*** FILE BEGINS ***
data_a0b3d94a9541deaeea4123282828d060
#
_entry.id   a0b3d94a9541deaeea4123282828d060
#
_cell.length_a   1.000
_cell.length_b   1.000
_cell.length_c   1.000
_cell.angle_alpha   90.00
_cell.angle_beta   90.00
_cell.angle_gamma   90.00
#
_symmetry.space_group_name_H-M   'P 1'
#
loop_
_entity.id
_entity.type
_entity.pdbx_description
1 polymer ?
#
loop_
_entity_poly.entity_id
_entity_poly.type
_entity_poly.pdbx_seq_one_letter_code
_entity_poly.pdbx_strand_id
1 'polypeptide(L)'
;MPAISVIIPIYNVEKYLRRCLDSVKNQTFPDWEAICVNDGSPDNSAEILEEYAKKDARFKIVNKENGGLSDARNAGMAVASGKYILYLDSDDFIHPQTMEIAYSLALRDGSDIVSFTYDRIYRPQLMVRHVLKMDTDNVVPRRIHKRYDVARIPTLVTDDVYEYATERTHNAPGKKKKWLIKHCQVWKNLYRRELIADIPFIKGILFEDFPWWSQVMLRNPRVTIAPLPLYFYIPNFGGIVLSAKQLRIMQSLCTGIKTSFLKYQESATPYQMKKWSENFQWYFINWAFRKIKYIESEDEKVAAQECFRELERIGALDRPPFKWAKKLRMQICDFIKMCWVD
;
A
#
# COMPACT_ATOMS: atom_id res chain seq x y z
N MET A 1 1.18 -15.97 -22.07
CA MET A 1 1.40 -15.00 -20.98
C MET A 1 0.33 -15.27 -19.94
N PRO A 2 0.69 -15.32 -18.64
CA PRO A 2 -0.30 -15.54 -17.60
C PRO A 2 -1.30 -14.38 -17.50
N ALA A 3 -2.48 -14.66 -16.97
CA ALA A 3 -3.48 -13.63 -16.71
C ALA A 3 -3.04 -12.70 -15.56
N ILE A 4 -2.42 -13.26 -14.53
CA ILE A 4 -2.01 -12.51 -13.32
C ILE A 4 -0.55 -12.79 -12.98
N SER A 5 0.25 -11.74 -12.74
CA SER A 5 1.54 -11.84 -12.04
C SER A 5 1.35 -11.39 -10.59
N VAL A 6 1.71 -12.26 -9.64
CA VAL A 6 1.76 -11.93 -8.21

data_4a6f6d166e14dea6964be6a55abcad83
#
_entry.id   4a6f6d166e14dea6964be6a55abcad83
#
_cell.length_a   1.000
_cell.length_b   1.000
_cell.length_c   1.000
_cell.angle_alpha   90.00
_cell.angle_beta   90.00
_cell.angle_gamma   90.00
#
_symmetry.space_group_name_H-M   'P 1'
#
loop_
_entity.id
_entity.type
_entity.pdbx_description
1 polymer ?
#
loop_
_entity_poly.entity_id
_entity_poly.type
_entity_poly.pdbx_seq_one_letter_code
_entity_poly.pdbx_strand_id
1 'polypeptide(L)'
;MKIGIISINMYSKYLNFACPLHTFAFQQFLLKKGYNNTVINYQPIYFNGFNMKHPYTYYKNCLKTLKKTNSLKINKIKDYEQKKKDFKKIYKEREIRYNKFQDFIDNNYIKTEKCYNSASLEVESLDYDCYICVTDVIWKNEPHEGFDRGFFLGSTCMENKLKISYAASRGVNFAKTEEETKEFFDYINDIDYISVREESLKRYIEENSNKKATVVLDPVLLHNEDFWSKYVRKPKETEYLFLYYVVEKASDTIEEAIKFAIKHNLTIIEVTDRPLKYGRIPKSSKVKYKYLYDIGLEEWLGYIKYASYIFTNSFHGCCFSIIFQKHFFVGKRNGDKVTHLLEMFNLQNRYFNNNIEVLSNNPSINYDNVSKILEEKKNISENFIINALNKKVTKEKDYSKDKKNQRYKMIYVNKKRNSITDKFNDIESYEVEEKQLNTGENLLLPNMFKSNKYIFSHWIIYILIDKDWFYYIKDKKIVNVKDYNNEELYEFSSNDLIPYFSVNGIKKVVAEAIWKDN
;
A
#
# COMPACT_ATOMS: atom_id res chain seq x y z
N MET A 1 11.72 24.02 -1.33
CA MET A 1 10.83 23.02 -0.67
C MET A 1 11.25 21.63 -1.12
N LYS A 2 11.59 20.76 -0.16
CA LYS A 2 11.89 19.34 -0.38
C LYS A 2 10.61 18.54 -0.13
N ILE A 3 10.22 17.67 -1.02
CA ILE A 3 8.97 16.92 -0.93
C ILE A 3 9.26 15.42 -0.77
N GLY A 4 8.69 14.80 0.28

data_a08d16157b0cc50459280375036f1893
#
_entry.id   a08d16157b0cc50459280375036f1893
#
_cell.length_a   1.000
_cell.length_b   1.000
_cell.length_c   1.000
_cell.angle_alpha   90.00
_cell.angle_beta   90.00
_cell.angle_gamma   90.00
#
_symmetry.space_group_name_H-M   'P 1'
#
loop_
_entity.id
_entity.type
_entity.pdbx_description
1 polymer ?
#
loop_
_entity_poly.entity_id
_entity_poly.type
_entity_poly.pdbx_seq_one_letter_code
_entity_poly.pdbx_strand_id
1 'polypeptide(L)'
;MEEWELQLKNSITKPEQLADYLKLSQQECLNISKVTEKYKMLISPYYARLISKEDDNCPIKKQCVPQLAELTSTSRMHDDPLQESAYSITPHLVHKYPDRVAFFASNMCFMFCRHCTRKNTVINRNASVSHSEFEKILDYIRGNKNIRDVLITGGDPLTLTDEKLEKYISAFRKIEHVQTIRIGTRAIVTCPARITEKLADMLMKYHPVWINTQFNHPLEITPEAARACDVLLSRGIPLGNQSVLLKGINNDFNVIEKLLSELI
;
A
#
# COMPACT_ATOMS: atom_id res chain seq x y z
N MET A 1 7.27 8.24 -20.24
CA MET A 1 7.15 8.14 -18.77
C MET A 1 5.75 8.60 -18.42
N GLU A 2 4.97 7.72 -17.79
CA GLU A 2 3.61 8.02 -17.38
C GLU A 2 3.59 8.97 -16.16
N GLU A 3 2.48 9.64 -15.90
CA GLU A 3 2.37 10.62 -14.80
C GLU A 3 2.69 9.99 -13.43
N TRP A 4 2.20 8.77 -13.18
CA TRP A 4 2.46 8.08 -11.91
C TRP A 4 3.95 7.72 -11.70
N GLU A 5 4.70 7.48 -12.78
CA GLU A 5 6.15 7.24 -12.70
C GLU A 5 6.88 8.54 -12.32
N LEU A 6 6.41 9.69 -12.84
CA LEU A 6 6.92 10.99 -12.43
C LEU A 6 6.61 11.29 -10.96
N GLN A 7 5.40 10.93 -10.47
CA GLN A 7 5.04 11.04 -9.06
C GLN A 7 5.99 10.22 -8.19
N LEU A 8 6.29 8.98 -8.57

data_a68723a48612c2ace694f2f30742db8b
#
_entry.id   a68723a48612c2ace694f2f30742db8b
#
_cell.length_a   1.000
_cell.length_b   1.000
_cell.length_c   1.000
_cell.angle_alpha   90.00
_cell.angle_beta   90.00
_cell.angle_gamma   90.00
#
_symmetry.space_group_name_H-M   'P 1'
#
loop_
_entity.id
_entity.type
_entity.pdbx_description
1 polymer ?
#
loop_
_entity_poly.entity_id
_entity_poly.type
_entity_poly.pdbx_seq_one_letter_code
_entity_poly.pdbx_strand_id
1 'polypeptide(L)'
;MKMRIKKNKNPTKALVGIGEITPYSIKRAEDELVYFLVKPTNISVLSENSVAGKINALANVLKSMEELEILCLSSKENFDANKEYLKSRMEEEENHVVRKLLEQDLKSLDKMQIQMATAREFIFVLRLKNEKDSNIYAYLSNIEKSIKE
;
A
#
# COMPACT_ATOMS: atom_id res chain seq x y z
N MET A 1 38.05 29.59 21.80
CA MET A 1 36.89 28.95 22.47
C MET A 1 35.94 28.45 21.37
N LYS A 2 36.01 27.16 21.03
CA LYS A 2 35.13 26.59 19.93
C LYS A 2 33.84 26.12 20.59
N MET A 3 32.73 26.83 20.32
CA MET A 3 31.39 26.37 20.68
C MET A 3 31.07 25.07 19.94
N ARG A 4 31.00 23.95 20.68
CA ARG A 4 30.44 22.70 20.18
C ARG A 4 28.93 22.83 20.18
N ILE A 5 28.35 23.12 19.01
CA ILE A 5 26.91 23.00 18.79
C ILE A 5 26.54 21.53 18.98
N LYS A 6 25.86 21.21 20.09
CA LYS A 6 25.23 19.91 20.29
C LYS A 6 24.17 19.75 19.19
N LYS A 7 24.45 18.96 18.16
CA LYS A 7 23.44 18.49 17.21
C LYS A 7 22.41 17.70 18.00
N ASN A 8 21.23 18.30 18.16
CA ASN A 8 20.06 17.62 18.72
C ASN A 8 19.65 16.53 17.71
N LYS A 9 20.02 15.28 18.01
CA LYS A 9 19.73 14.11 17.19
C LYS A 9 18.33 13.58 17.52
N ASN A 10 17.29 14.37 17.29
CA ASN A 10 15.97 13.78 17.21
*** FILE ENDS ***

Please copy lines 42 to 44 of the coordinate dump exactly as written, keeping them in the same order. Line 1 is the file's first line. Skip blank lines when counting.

C ILE A 4 -0.55 -12.79 -12.98
N SER A 5 0.25 -11.74 -12.74
CA SER A 5 1.54 -11.84 -12.04